There are a million articles on the internet about the things you can do to ensure an even, streak free tan. But let’s cut to the chase. We don’t have time for that.
If you’re a tanning newbie and just want to get it right the first time, these are the two steps you need to remember.
Exfoliating essentially means getting rid of dead skin, dirt and bacteria. Although skin cells naturally turn over every two weeks or so, manually exfoliating gets the skin in its best condition so that you have a smooth canvas to work with.
As well as preparing for a tan, exfoliating the skin also removes toxins and can improve overall blood circulation, so it’s a great step to add in to your skin routine even when you’re not tanning.
Some of the most popular ways to exfoliate are by dry brushing, using a body scrub or using an exfoliating mitt in the shower or bath. Any of these methods are effective, however it’s important to make sure that the exfoliator is not too harsh on the skin.
If you skip this step self tan can cling to dry patches on the skin and over-develop, which is what causes the dark spots resulting in an uneven tan. This is most common around dry areas such as the elbows, knees, hands and feet.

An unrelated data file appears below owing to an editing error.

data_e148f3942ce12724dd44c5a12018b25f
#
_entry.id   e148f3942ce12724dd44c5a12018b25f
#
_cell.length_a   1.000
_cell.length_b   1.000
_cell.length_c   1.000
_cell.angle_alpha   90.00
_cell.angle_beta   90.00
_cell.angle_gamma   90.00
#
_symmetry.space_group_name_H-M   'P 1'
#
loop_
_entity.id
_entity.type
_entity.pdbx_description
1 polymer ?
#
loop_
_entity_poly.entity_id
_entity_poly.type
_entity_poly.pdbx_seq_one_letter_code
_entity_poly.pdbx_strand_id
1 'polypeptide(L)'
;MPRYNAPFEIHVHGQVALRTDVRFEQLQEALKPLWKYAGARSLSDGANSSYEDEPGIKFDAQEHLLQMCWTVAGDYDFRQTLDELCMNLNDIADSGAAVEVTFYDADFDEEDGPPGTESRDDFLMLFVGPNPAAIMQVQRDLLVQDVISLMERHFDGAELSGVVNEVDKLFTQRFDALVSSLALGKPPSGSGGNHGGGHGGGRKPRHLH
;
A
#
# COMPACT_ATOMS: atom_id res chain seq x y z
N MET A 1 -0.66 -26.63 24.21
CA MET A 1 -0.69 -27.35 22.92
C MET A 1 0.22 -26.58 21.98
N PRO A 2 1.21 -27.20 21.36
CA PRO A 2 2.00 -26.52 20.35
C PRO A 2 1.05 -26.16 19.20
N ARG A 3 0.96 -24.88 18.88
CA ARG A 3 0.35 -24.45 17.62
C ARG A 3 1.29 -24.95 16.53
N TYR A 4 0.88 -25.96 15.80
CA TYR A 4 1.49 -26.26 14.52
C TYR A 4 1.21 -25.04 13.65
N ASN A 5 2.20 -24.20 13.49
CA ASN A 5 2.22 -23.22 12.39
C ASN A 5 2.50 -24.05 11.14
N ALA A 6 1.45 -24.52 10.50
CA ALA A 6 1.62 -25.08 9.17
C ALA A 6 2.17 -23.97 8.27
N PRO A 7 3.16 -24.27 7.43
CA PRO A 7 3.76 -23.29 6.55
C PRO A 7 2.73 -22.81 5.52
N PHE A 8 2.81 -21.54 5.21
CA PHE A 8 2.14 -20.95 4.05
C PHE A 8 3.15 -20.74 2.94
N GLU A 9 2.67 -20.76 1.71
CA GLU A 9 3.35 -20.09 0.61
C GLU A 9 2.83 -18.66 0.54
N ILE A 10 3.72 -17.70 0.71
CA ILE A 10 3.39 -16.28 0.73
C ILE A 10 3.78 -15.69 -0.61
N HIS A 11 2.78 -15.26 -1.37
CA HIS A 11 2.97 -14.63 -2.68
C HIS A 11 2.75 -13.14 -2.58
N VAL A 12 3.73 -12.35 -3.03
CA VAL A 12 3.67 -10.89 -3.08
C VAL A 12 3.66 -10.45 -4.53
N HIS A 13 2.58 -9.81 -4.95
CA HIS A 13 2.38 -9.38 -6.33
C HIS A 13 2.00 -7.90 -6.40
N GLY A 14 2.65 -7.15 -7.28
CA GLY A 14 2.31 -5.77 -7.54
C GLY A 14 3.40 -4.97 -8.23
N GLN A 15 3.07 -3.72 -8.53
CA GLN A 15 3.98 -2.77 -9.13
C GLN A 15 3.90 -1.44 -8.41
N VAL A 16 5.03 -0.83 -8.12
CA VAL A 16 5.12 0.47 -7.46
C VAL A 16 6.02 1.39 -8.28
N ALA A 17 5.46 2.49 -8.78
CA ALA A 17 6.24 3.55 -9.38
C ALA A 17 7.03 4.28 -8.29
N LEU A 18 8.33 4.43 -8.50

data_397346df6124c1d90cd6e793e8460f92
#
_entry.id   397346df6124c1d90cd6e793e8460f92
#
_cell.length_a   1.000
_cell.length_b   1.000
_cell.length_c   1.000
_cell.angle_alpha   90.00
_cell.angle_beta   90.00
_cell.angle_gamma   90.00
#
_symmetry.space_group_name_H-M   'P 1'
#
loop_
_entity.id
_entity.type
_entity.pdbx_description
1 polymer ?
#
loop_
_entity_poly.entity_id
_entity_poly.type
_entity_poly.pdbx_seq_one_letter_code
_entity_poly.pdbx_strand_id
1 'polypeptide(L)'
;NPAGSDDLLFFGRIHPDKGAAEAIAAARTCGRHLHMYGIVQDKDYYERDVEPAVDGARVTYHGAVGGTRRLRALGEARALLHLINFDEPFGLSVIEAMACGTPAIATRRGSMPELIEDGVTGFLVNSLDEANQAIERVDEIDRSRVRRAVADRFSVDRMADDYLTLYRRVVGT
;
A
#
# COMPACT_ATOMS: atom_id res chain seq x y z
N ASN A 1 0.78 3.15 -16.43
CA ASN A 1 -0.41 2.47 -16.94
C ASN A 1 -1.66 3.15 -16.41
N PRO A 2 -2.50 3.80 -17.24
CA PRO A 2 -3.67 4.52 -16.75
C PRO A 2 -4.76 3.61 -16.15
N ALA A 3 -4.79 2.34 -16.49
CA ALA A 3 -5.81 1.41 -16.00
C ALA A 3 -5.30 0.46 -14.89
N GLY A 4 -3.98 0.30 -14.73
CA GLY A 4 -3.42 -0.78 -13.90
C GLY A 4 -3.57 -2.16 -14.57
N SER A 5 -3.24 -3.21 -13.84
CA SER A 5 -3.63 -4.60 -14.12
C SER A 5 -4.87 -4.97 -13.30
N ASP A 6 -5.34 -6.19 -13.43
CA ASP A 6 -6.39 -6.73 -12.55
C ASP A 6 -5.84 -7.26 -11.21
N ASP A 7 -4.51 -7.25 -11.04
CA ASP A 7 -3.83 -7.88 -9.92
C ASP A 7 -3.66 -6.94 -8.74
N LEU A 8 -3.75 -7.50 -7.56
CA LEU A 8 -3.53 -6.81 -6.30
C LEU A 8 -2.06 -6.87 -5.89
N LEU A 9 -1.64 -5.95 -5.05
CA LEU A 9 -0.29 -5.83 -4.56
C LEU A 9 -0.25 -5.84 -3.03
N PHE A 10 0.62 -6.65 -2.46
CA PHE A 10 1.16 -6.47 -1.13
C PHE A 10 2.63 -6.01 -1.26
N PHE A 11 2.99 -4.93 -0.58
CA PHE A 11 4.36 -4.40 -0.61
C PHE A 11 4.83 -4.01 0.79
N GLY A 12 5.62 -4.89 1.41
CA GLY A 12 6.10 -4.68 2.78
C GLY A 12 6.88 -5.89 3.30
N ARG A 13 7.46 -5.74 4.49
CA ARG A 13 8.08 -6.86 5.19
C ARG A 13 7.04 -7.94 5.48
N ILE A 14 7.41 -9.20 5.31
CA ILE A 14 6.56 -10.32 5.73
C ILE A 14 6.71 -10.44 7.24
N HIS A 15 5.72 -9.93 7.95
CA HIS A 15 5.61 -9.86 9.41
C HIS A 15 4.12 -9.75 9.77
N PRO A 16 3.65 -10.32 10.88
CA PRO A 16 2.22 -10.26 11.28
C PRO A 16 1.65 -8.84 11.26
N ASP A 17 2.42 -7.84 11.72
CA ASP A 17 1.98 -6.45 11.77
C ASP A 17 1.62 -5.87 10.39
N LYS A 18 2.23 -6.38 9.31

Which brings us perfectly to point number two:
A great tip to avoid the aforementioned dry patches is to apply a small amount of moisturiser to these dry areas before applying self-tanner, which will prevent the tan from overdeveloping.
Once the recommended processing time has passed and you wash off the guide colour, you should not apply body moisturiser straight away. This will prevent the tan from developing to a deeper colour. However from day two, the most important step to extend the life of your tan is to moisturise.
Keeping the skin hydrated will stop the tan from flaking off and fading prematurely, resulting in an even tan that fades naturally. After 7 days or so, you’ll be ready to repeat the tanning process and remove any leftover tan by – you guessed it – exfoliating, the circle of tanning is a beautiful thing.